Death Valley Rocks!

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students jumping at the dunes
David Basham

Death Valley Rocks! is a hiking and backpacking tour through Death Valley National Park in the Mojave Desert. This trip will spend time visiting locations that represent different landscapes within the largest national park in the contiguous U.S. As the hottest place in the world, and the lowest and driest in the U.S. the natural features of this vast desert offer extremes foreign to Western Washington.

We will spend one night and two days backpacking Fall Canyon, one day hiking a famous Death Valley peak, and two days bookending the trip seeing and exploring more of the beautiful, rugged landscapes of the park. At night, we will enjoy the International Night Sky designation of Death Valley identifying the stars and hiking under the moon without the light pollution of nearby cities, establishments or even our own flashlights.

Students will be expected to do research in advance and to be prepared to speak to that research while in the park regarding topics that are pertinent to our adventures. Topics might include, but are not limited to: geology, geography and climate, flora and fauna, light pollution/night sky/astronomy, desert survival, and history and culture.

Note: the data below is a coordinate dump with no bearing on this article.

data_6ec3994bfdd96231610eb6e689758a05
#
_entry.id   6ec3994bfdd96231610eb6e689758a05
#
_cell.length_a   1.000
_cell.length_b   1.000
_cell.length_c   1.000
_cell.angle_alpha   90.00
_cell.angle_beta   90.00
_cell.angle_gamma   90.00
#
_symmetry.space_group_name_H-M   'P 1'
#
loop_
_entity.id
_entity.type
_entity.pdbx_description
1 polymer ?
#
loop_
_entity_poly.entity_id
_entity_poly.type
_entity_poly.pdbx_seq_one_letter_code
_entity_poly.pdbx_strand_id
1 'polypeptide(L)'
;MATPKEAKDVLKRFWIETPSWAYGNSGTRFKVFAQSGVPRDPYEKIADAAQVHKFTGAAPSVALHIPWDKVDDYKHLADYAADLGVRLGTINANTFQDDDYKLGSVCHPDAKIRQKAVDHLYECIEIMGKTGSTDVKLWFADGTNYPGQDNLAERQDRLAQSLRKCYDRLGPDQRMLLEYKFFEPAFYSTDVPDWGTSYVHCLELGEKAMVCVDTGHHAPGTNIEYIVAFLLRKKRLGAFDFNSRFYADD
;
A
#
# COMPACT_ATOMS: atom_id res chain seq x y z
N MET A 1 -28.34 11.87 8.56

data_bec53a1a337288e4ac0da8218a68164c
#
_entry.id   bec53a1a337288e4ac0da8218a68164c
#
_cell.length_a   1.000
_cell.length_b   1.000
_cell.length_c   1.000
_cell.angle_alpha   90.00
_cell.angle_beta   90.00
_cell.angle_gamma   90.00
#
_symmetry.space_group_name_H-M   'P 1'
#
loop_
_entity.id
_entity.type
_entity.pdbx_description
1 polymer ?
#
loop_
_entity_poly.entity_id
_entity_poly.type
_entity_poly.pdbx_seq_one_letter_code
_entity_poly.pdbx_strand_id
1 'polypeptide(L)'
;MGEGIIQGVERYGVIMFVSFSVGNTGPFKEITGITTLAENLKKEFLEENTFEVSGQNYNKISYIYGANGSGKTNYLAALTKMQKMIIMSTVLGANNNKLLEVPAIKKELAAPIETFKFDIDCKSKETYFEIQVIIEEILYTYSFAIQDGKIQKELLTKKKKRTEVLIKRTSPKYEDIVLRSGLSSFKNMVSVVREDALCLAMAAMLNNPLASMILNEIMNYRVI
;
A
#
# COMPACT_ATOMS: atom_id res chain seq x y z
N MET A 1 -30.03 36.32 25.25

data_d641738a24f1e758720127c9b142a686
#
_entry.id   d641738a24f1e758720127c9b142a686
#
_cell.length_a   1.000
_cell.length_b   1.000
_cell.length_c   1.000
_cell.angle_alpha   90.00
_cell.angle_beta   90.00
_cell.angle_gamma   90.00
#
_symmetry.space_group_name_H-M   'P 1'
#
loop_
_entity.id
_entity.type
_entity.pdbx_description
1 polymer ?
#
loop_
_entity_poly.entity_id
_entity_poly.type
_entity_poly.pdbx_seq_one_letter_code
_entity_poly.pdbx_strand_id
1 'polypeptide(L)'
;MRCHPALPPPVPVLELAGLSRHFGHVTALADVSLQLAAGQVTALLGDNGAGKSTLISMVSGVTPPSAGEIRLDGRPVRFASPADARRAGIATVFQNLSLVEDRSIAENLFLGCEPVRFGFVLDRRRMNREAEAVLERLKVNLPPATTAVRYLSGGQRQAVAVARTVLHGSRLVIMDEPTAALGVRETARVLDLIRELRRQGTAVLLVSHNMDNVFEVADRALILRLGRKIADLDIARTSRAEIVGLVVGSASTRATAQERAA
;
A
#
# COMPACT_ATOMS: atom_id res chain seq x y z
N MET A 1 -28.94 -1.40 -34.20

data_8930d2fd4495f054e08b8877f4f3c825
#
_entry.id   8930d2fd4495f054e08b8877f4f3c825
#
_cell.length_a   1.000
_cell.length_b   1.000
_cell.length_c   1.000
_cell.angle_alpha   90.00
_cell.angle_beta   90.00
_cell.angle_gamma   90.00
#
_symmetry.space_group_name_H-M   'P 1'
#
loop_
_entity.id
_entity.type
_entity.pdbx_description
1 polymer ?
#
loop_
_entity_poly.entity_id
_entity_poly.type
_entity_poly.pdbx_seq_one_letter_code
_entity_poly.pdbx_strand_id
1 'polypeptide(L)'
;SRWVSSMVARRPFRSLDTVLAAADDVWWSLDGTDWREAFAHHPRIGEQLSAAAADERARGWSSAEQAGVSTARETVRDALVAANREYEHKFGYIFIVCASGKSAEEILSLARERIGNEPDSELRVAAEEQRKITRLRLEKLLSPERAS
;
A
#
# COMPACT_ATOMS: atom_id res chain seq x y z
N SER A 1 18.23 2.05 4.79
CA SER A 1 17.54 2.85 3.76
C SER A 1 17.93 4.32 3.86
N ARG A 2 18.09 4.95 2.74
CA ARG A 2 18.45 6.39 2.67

Camp time will be treated always as if we were backpacking. Packing lists and supplies will also reflect this, even though we will not be backpacking every night. Students will practice packing effectively, cooking for a large group with minimal tools, setting up camp quickly and efficiently, and working as a team to provide the best group experience.

Students will participate in reflective time, including internal reflection (journaling), partner time and group discussion periodically throughout the week. This time is imperative to help students to think critically about their experiences, to learn about the experience of others and to spend time processing the highs and lows of each day.

Death Valley is an extreme environment, and while we won’t be visiting in the hottest season, it will still be very warm. Average temperatures in March and April range from 82-90 degrees Fahrenheit, with overnight lows in the 50s and 60s. Record highs have been in the 110s, and lows in the 20s. Because of the heat and the dryness, it will be extremely important to hydrate, hydrate, hydrate. Students will be expected to carry at least a gallon of water a day for every hike. Paying very close attention to your body during this trip will be a key factor in ensuring your safety.

Be sure to discuss with your parents your health and fitness levels prior to applying for this trip. All physical aspects of the trip will be moderate to strenuous and will require your full participation in order for your success and the success of the team.

When we return to campus, students will be designated from the group to report out on the trip to the Upper School.

Project Week Timeline (2019-20)

  • November 9 - Catalog Published
  • November 20 - Independent Proposals Due
  • November 10-20 - Student Selection Period
  • December 20 - Student Placement Published
  • January 24 (9:05 – 9:45 am) and March 13 (9-9:30 am) - Project Week Group Meetings
  • March 30 - April 3 - Project Week


Joey Pauley
Project Week Director
425-868-6191 x816